To be sure, many of Africa’s 50-plus individual economies face serious challenges, including poverty, disease, and high infant mortality. Yet Africa’s collective GDP, at $1.6 trillion in 2008, is now roughly equal to Brazil’s or Russia’s, and the continent is among the world’s most rapidly growing economic regions. This acceleration is a sign of hard-earned progress and promise.
While Africa’s increased economic momentum is widely recognized, its sources and likely staying power are less understood. Soaring prices for oil, minerals, and other commodities have helped lift GDP since 2000.
Research from the McKinsey Global Institute (MGI) shows that resources accounted for only about a third of the newfound growth.1 The rest resulted from internal structural changes that have spurred the broader domestic economy.
Wars, natural disasters, or poor government policies could halt or even reverse these gains in any individual country. But in the long term, internal and external trends indicate that Africa’s economic prospects are strong.
Numerous examples abound of African innovators using new communication technologies to support networks of small businesses and micro-enterprises
Mobile connections are widespread across Africa. This means that there is an unprecedented opportunity to improve coordination between producers and consumers, cutting middlemen and the dominance of big retailers.
On top of this, developments in new technologies, from 3D printing to energy production through small-grids powered by renewable resources, are making SMMEs ever more competitive. From farming to manufacturing,
Yet we are at a crossroads, as we celebrate Africa Day. However, the generation that is the continent’s best hope is already being born. For Africa to rid itself from the shackles of poverty, our leaders need to make the right investment, build the right partnerships and implement the right policies.
Africa Day will only be genuinely celebrated when we eradicate poverty. If that happens, the future will be Africa’s, and the benefits will extend far beyond the continent.
This modified article was written by Rudo Kwaramba-Kayombo, the Africa Director for the ONE Campaign and first published by Mail&Guardian
Africa Day origins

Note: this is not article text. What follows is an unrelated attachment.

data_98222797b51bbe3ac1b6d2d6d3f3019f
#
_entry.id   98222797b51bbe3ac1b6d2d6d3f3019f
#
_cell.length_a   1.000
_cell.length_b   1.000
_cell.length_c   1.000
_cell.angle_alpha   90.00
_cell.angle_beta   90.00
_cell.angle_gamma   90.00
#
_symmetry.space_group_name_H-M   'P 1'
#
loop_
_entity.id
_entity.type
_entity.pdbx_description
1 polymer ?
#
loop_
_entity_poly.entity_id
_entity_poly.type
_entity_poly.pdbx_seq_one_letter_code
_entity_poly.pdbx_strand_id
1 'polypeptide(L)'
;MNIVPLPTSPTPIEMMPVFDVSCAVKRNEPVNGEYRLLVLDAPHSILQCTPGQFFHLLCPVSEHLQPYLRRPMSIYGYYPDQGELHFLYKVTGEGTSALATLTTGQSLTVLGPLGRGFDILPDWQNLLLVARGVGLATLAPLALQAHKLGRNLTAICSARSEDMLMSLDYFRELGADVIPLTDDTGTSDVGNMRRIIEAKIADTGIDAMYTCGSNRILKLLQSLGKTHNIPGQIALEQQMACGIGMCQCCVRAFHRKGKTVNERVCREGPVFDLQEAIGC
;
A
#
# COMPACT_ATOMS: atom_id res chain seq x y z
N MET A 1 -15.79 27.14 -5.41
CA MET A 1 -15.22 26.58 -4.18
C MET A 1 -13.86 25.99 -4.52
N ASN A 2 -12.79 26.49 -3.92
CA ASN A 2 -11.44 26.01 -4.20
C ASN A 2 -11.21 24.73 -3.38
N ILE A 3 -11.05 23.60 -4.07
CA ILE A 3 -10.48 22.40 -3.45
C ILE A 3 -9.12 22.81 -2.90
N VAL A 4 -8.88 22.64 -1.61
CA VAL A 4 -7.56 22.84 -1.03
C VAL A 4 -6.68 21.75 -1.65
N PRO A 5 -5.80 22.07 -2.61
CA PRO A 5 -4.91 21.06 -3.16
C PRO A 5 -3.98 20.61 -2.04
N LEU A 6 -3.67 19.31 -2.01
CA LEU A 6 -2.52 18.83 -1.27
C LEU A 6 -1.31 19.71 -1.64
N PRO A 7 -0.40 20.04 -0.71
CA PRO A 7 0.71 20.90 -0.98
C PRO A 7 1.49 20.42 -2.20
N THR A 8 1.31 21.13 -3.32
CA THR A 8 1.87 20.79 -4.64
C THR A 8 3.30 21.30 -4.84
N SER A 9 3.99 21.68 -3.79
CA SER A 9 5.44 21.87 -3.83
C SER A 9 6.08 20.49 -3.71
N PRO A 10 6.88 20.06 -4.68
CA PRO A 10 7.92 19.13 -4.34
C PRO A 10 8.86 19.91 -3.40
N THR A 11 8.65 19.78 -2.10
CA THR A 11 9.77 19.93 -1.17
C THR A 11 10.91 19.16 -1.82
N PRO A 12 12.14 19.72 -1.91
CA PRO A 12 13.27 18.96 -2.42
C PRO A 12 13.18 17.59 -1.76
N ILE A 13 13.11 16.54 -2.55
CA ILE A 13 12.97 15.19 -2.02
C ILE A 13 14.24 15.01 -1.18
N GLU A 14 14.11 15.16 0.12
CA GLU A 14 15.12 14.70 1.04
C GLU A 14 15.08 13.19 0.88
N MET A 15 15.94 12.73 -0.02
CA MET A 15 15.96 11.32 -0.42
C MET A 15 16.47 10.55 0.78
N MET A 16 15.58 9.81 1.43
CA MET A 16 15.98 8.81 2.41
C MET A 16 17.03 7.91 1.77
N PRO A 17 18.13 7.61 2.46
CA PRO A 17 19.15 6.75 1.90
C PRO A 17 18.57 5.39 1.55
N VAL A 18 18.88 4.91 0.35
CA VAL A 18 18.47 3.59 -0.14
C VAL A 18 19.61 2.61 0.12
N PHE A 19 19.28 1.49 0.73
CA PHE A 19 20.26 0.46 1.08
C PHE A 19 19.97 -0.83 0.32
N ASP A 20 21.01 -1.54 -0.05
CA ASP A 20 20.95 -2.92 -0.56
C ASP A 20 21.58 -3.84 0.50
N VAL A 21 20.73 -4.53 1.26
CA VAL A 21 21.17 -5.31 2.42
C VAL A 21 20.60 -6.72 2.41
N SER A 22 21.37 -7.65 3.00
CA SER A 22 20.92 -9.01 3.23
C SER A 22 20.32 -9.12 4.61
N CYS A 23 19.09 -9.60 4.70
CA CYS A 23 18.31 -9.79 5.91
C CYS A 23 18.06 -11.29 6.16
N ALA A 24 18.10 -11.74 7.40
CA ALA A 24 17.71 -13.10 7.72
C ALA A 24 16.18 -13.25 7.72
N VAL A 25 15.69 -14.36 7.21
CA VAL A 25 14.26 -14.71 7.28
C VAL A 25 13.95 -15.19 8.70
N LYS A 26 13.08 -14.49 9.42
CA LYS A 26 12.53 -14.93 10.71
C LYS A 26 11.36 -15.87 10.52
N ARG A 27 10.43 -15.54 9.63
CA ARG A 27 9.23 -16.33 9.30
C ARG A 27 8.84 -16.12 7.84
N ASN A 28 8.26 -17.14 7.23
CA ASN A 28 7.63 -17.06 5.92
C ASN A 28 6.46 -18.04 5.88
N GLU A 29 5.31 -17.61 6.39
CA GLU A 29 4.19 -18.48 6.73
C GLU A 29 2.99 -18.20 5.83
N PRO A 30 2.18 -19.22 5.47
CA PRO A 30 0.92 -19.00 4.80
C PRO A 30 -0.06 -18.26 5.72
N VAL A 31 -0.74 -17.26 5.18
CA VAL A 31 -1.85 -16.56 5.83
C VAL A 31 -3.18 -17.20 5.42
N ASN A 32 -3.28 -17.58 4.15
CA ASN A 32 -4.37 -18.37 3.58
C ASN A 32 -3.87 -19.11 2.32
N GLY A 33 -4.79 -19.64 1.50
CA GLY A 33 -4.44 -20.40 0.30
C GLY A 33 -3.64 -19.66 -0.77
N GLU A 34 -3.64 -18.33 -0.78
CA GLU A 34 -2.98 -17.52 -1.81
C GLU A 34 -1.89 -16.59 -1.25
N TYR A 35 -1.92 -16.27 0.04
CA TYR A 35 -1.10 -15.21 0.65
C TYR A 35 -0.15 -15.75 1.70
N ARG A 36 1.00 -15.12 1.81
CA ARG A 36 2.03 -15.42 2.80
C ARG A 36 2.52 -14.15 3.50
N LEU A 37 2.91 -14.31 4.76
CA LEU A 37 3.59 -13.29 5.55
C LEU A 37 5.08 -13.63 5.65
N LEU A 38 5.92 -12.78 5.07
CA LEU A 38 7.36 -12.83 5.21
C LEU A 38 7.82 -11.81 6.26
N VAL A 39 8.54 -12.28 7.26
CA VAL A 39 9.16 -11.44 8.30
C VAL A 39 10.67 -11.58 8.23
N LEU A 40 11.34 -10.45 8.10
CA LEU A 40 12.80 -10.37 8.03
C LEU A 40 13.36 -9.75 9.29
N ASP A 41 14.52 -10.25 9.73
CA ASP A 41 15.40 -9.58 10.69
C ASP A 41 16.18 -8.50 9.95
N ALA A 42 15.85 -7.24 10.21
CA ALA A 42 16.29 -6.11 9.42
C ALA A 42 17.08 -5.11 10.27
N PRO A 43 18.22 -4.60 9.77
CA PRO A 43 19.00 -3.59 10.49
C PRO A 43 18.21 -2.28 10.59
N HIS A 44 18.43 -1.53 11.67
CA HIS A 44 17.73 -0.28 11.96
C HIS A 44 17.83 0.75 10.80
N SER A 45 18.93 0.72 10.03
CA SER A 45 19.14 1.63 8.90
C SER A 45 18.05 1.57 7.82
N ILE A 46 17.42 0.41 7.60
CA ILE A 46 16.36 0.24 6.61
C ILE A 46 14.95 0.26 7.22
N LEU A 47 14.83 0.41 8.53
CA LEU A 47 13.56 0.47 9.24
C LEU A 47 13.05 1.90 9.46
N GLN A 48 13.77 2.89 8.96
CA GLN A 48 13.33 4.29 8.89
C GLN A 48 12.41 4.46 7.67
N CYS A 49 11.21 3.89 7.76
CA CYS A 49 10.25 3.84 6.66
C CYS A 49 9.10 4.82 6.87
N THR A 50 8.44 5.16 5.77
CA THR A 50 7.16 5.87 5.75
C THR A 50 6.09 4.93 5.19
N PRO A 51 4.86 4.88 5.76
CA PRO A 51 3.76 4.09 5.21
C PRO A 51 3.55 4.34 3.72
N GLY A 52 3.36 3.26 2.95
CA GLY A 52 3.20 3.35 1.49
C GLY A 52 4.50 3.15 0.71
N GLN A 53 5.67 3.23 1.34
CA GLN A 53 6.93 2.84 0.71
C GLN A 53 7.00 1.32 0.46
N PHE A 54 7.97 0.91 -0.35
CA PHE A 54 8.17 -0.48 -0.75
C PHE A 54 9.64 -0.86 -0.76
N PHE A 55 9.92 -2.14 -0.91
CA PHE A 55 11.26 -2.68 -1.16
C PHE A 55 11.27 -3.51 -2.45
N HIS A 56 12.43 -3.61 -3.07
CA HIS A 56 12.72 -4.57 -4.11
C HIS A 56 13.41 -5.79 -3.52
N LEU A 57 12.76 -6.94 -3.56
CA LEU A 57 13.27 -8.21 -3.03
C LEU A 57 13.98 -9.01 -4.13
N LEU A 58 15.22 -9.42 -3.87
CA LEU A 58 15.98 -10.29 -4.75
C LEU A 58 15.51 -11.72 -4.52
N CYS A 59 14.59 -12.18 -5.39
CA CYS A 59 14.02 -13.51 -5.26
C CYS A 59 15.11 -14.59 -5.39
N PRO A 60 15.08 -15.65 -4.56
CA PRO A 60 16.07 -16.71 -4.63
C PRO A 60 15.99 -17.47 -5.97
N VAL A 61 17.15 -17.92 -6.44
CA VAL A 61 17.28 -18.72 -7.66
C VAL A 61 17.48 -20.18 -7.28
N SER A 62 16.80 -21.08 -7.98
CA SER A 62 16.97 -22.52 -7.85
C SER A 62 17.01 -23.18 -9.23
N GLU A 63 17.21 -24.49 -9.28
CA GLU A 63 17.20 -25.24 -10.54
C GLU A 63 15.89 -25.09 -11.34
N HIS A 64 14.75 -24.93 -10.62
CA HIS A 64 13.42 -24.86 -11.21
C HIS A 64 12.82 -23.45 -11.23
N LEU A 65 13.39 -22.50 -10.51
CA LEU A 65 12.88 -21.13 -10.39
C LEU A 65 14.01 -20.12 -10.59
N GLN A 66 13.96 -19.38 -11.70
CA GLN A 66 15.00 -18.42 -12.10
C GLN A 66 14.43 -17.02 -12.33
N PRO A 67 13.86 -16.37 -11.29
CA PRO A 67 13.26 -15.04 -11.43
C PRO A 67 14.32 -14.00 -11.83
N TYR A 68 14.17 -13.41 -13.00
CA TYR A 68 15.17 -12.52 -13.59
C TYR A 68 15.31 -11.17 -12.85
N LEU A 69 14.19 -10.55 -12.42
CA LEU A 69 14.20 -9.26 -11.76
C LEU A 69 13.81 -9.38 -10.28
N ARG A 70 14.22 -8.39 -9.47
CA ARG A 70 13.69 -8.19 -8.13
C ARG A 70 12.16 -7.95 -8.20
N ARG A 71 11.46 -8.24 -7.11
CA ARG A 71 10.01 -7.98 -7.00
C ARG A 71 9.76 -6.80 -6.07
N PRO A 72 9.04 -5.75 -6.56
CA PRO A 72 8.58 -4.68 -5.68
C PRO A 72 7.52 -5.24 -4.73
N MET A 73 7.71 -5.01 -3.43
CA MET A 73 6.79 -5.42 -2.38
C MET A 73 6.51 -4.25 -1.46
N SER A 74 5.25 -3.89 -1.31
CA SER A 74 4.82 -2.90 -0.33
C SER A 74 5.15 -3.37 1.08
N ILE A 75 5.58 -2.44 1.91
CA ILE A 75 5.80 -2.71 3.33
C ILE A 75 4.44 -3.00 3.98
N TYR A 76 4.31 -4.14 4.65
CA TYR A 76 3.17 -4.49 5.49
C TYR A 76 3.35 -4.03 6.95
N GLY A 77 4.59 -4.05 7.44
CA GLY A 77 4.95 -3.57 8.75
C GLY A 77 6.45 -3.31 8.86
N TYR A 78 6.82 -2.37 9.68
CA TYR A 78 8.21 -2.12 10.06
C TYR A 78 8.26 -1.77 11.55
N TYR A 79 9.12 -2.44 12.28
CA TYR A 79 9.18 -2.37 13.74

Ghana gained independence from Britain in 1958. Africa Day was observed for the first time the following year when Nkwame Nkrumah called for a meeting of all independent African States.
At the time, only eight countries had gained their freedom from colonialism – Ghana, Ethiopia, Sudan, Morocco, Tunisia, Libya and Liberia. While Algeria and Cameroon were not free at the time, they were represented at the meeting of independent African States.
Topics on the agenda included wanting liberation and the acknowledgement of human rights after centuries of oppression. That was the start of Africa Day, at the time known as Africa Liberation Day.
African Liberation Day was celebrated on 15 April and gained traction throughout Africa and the rest of the world. Four years later, representatives from 32 African countries gathered in Abbis Ababa.
The then-71-year-old emperor Halie Selassie, who spent more than a year preparing Addis Ababa for the summit of African nations, famously said:
“May this convention of union last 1 000 years.”
The OAU was formed on 25 May 1963. It was agreed that Africa Day celebrations be moved from April to May. The OAU decided to have an annual assembly of heads of state, a council of ministers, and a commission of mediation, conciliation and arbitration.
In addition, the OAU supported the struggle for liberation in Southern Africa. The ANC and PAC received support from the OAU during the struggle. South Africa joined the OAU in 1994 after the fall of Apartheid.
On 25 May 2001, 38 years to the day after it was founded, the OAU was dissolved to be replaced by the African Union, also based in Addis Ababa.
Africa Day Theme for 2019
The Africa Day theme for 2019 is “Healthy Lifestyle Prolongs Life”. It was selected to show the link between an unhealthy lifestyle and premature mortality.
African citizens are encouraged to create awareness for the public at large. Go out and create African Unity through activities such as community projects and event to showcase African cultural diversity.